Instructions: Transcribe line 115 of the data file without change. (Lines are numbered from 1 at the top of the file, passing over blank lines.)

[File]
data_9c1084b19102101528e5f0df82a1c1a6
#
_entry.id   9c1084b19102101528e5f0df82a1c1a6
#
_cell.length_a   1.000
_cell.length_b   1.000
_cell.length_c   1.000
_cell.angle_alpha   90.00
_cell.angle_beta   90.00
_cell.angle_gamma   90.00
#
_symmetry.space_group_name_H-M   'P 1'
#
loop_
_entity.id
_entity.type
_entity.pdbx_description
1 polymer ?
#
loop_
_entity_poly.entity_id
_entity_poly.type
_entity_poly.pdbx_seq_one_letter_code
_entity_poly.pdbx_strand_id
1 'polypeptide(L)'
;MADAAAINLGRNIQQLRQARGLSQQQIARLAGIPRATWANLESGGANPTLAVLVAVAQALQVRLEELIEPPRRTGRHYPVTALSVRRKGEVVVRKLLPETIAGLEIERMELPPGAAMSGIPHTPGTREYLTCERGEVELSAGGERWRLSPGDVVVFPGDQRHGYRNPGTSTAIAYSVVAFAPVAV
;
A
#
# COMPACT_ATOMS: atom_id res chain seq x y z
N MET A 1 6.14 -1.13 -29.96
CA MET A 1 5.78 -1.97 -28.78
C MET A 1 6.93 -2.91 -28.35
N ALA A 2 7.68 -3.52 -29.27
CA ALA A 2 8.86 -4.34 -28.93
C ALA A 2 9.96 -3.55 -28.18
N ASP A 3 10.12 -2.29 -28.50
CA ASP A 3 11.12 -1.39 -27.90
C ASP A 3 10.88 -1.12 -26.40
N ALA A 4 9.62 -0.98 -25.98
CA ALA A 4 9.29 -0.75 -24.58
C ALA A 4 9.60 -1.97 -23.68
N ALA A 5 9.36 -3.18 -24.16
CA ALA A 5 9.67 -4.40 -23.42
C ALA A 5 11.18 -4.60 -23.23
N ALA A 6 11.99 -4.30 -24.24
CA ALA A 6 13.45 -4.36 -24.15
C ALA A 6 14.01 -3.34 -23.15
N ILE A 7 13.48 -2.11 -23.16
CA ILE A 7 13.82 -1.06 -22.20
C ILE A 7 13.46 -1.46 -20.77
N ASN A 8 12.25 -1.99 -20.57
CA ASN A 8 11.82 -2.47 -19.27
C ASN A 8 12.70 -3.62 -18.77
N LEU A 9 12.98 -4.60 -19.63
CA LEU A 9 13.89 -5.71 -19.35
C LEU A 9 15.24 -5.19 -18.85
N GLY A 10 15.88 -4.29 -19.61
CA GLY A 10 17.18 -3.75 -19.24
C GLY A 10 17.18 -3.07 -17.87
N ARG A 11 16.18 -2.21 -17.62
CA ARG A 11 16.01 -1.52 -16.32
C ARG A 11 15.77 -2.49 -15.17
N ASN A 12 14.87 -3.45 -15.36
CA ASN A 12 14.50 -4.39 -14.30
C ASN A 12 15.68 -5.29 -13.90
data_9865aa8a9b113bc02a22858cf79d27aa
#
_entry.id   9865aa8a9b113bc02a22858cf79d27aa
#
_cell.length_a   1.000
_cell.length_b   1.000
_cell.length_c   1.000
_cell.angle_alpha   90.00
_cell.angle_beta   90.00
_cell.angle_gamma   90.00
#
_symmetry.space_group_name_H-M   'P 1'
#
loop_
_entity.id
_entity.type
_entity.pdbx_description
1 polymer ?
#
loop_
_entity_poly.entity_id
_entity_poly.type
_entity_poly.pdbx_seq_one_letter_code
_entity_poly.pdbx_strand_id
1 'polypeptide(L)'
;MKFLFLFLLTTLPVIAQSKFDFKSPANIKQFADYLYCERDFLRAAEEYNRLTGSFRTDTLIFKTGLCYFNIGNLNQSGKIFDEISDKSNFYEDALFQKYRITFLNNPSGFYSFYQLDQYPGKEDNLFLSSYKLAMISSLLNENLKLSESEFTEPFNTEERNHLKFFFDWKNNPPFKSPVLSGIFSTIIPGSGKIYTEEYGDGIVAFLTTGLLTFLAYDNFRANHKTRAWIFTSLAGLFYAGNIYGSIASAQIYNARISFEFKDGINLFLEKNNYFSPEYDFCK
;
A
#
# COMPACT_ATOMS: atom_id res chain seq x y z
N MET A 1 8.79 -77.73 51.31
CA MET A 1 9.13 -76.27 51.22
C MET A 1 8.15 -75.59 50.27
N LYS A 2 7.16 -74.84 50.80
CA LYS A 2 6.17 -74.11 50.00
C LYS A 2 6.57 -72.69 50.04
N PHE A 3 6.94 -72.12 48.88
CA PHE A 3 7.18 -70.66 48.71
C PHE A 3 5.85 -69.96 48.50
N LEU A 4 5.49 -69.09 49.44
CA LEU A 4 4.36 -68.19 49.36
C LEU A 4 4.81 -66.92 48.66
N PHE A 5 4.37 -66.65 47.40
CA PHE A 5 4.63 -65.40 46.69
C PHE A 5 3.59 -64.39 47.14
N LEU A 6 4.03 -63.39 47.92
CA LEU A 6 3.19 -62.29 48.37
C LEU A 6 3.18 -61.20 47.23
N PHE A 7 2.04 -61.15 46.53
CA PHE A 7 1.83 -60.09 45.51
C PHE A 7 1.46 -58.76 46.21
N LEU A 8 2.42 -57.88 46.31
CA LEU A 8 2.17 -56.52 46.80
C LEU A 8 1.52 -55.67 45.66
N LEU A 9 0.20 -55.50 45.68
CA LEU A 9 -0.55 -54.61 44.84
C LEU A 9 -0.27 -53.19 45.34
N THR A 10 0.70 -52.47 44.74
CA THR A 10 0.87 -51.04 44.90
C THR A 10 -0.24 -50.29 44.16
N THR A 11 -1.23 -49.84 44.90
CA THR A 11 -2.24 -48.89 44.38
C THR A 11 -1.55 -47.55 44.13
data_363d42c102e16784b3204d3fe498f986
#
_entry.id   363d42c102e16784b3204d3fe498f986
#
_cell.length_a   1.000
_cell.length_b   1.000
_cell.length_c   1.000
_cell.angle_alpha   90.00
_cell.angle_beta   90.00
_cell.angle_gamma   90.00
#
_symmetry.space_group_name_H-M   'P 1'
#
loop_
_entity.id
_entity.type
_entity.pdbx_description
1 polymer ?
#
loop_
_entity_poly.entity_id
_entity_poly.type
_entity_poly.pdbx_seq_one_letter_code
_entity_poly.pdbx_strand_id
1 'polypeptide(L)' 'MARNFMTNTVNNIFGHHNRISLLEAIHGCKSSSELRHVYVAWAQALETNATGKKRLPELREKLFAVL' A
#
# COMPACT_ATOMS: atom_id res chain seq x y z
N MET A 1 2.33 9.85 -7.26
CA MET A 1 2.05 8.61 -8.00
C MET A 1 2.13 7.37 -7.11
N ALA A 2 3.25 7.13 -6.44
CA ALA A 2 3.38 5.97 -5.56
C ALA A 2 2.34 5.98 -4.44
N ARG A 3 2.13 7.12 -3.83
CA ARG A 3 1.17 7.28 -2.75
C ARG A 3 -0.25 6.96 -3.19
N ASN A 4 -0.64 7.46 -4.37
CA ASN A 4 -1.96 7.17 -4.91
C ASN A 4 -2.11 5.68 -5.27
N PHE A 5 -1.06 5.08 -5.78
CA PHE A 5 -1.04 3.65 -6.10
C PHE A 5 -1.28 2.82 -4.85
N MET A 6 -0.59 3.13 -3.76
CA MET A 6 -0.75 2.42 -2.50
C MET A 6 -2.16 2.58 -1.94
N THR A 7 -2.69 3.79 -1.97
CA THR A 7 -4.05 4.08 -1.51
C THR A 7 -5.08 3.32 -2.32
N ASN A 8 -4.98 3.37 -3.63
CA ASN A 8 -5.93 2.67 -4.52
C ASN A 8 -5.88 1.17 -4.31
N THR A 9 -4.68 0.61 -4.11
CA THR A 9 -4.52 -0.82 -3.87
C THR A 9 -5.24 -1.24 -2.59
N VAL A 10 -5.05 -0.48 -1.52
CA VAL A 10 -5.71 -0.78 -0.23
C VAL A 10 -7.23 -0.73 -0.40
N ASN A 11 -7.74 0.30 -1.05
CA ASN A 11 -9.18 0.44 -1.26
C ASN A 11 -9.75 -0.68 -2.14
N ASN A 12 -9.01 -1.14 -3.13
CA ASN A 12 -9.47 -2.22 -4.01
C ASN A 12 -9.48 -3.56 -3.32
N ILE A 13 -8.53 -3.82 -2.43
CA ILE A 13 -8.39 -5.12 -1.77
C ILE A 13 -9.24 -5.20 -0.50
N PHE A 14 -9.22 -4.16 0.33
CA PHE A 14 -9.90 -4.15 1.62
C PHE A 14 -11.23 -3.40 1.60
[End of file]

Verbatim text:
N PHE A 7 2.04 -61.15 46.53